As student debt continues to be a prominent issue on college campuses, many students will try to obtain as much financial aid as possible.

However, how a student uses certain financial aid may lead to a bigger accumulation of student debt.

Using financial aid for non-educational expenses may be a decision people fall back on when expenses, such as rent and food, take precedence over tuition and college fees.

Russell James, professor and CH Foundation chair in the Texas Tech Personal Financial Planning department, said student debt is the worst kind of debt one can have.

“Once you have it, it’s nearly impossible to get out of it,” he said. “It’s quite concerning because from a financial planning perspective, it’s the worst possible kind of debt that a student can have.”

Student borrowing funds for lifestyle expenses is the biggest issue James said occurs among college students. He said some students prioritize expenses consisting of food, rent, travel and other lifestyle necessities over tuition and other college fees.

“That decision to go into debt for lifestyle choices can be very detrimental because once you have gotten into this kind of debt that you can’t get away from, you’ve essentially give up much of your freedom to choose what you want to do with your life,” he said. “It is concerning because the issue isn’t ‘Does it make sense to borrow money to get a degree,’ the issue is ‘Does it make sense to borrow money to have a more enjoyable lifestyle while I’m a student?’”

Even though student debt is a prominent issue among most college students, one may not realize the actual amount the average student has accumulated.

Nathan Wall, assistant director of loan processing at Tech Student Financial Aid and Scholarships, said people tend to hear the horror stories of students owing large amounts of money after they graduate even though these situations are rare.

“They account for a very small percentage of that population,” he said regarding students who have more than $120,000 in student debt.

People tend not to hear the stories of students who have little to no debt after college, Wall said.

Because some people want to avoid student debt, loans may be a financial aid option one tries to utilize.

When determining the amount one can borrow in student loans, Wall said the max amount is equal to the cost of attendance at Tech minus other financial aid.

For the 2019-20 academic year, according to the Tech Financial Aid website, Tech’s cost of attendance, which consists of tuition and fees, housing, meals, books and supplies, transportation and a miscellaneous section, is $26,712 for undergraduate students and $24,346 for graduate students.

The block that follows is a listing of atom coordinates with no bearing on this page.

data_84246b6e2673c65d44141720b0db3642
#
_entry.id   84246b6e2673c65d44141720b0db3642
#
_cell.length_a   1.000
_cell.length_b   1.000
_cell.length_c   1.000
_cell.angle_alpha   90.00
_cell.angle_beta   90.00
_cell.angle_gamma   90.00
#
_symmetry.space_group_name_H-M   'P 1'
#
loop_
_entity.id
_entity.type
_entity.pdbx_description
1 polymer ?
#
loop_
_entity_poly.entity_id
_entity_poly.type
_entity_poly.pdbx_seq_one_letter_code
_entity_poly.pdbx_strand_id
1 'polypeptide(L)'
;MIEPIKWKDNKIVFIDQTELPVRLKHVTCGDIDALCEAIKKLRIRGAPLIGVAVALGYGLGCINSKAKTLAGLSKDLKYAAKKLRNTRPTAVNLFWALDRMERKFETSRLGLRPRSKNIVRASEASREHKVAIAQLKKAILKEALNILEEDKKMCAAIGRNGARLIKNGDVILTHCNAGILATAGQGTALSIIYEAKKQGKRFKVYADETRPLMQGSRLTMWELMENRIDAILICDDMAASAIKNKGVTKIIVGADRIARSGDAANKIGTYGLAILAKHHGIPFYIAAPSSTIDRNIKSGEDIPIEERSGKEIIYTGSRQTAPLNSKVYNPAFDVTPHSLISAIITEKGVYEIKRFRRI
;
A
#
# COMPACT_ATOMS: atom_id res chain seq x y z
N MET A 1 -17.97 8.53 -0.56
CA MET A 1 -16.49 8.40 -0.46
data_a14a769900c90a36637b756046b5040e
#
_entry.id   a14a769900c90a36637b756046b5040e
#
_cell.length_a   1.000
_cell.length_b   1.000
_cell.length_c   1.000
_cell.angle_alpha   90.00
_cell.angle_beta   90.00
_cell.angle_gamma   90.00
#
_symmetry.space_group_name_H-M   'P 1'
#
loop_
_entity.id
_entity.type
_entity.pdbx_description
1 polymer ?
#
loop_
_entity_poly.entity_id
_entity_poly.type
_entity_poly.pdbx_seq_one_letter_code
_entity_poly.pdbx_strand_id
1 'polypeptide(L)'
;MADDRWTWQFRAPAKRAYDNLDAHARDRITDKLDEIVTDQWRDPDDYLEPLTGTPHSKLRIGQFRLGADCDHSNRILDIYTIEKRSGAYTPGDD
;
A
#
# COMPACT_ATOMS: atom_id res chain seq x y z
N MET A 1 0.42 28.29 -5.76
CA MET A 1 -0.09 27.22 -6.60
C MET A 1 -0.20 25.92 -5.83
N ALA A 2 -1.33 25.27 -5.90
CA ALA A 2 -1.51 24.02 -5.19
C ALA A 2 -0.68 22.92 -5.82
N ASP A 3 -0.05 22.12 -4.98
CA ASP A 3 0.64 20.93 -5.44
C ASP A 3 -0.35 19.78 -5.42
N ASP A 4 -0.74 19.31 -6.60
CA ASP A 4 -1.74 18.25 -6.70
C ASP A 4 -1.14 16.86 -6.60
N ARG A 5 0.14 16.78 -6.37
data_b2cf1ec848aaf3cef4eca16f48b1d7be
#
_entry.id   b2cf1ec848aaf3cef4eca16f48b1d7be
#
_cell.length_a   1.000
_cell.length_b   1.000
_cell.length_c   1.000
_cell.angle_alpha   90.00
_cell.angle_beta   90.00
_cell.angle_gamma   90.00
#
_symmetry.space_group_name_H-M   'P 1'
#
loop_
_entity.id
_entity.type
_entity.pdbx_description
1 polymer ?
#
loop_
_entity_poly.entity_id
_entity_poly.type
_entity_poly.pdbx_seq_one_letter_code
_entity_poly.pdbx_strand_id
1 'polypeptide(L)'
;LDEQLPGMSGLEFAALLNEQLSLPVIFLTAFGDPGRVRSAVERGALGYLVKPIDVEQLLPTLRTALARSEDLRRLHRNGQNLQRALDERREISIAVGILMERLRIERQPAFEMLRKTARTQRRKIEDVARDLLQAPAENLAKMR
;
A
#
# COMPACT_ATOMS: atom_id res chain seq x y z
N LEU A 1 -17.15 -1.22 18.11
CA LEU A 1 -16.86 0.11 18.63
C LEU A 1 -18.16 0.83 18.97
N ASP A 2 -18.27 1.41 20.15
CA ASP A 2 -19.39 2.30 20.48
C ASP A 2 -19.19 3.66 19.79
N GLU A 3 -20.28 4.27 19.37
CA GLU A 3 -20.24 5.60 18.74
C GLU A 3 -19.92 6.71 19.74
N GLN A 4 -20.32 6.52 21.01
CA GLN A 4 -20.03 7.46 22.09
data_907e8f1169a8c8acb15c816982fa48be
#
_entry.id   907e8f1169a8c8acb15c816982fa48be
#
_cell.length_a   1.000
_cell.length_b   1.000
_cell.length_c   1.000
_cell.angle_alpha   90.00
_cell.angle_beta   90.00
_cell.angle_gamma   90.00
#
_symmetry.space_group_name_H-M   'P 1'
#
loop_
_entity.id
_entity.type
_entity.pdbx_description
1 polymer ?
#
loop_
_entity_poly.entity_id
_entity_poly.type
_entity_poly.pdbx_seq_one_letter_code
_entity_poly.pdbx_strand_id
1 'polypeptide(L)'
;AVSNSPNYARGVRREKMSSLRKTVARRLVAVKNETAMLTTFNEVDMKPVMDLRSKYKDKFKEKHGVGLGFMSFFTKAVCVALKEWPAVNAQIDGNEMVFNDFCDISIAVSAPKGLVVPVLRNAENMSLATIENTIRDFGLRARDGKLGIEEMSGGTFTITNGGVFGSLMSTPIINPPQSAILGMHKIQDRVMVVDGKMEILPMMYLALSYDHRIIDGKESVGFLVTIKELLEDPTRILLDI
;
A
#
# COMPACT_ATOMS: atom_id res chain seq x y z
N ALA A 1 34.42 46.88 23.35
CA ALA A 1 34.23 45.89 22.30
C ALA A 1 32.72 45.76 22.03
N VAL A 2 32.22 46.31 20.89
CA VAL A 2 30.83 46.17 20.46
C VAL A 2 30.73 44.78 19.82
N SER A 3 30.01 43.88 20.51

When obtaining loans, Wall said some parents of students worry more about paying for tuition and fees.

“If you’re having trouble covering just the basics of tuition and fees, cover those first,” he said. “If it turns out you’re able to make some money, we can always reduce those loans. It’s never too late to reduce.”

To reduce a loan, Wall said a student can contact the Tech Financial Aid office through  finaid.advisor@ttu.edu  or come to the front counter during lobby hours from 8 a.m. to 4:30 p.m. on Monday through Friday at West Hall Room 301.

Loans are a form of financial aid some students may fall back on when in need of support. But other types of financial aid may have less issues in the long run.

Laura Scott, associate director of Tech Student Financial Aid and Scholarships, said loans should be the last resort in order to lessen student debt as much as possible.

Students who are U.S. citizens should complete the Free Application for Federal Student Aid, and students who are not U.S. citizens residing in Texas should complete the Texas Application for State Financial Aid when the applications open on Oct. 1, Scott said. In addition to these applications, expected enrollment and the Tech scholarship application, which also needs to be completed to ensure one gets as much financial aid as possible, open on the same day.

“Students should do all of those keys first to unlock as much of the free money as they can,” she said.

Applying for external scholarships and getting an on-campus job are other avenues Scott said students should consider before getting a loan.

“We want it to be the last tool they reach for, not the first tool,” she said. “Now, I don’t want students to feel bad about having to take out a student loan because for many of our students, it’s the dream maker.”

When taking out a loan, Scott said one has to make an educated decision.

Mark Langford, senior financial aid adviser at Tech Student Financial Aid and Scholarships, said simply not knowing what one owes is a common mistake he sees.

“A lot of the mentality is ‘Just give me the money right now, and I’ll worry about paying it back later,’” he said. “We want to change that.”

If one is confused about what they owe and how to properly pay off loan, Langford said he or she should seek help from the financial aid office.

“There is a way out, and there’s always help,” he said. “When you graduate, we still want to stay connected with you and help anyway we can.”

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